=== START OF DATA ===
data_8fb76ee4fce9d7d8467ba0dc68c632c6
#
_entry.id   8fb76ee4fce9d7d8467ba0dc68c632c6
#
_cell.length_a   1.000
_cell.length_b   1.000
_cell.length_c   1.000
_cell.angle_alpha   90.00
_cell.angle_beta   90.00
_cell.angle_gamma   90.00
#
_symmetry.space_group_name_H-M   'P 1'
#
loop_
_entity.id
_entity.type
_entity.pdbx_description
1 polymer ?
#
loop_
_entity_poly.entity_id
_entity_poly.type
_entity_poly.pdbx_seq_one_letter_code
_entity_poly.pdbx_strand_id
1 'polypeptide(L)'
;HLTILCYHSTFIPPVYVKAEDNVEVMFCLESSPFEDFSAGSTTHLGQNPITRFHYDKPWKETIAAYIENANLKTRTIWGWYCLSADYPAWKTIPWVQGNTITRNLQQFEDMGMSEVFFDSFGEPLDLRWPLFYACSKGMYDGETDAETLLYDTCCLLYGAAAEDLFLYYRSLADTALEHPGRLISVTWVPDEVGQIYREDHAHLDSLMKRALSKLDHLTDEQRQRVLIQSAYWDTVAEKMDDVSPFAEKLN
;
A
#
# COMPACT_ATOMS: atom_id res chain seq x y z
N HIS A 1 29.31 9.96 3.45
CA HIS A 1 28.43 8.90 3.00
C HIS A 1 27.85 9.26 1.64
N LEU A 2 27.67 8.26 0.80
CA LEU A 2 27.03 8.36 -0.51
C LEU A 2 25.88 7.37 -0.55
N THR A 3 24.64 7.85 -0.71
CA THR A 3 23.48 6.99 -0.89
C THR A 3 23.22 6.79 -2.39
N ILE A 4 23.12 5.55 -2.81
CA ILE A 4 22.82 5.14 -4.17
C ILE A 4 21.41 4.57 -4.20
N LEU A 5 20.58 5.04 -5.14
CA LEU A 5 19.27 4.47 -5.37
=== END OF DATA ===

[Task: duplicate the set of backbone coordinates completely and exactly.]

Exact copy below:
data_8fb76ee4fce9d7d8467ba0dc68c632c6
#
_entry.id   8fb76ee4fce9d7d8467ba0dc68c632c6
#
_cell.length_a   1.000
_cell.length_b   1.000
_cell.length_c   1.000
_cell.angle_alpha   90.00
_cell.angle_beta   90.00
_cell.angle_gamma   90.00
#
_symmetry.space_group_name_H-M   'P 1'
#
loop_
_entity.id
_entity.type
_entity.pdbx_description
1 polymer ?
#
loop_
_entity_poly.entity_id
_entity_poly.type
_entity_poly.pdbx_seq_one_letter_code
_entity_poly.pdbx_strand_id
1 'polypeptide(L)'
;HLTILCYHSTFIPPVYVKAEDNVEVMFCLESSPFEDFSAGSTTHLGQNPITRFHYDKPWKETIAAYIENANLKTRTIWGWYCLSADYPAWKTIPWVQGNTITRNLQQFEDMGMSEVFFDSFGEPLDLRWPLFYACSKGMYDGETDAETLLYDTCCLLYGAAAEDLFLYYRSLADTALEHPGRLISVTWVPDEVGQIYREDHAHLDSLMKRALSKLDHLTDEQRQRVLIQSAYWDTVAEKMDDVSPFAEKLN
;
A
#
# COMPACT_ATOMS: atom_id res chain seq x y z
N HIS A 1 29.31 9.96 3.45
CA HIS A 1 28.43 8.90 3.00
C HIS A 1 27.85 9.26 1.64
N LEU A 2 27.67 8.26 0.80
CA LEU A 2 27.03 8.36 -0.51
C LEU A 2 25.88 7.37 -0.55
N THR A 3 24.64 7.85 -0.71
CA THR A 3 23.48 6.99 -0.89
C THR A 3 23.22 6.79 -2.39
N ILE A 4 23.12 5.55 -2.81
CA ILE A 4 22.82 5.14 -4.17
C ILE A 4 21.41 4.57 -4.20
N LEU A 5 20.58 5.04 -5.14
CA LEU A 5 19.27 4.47 -5.37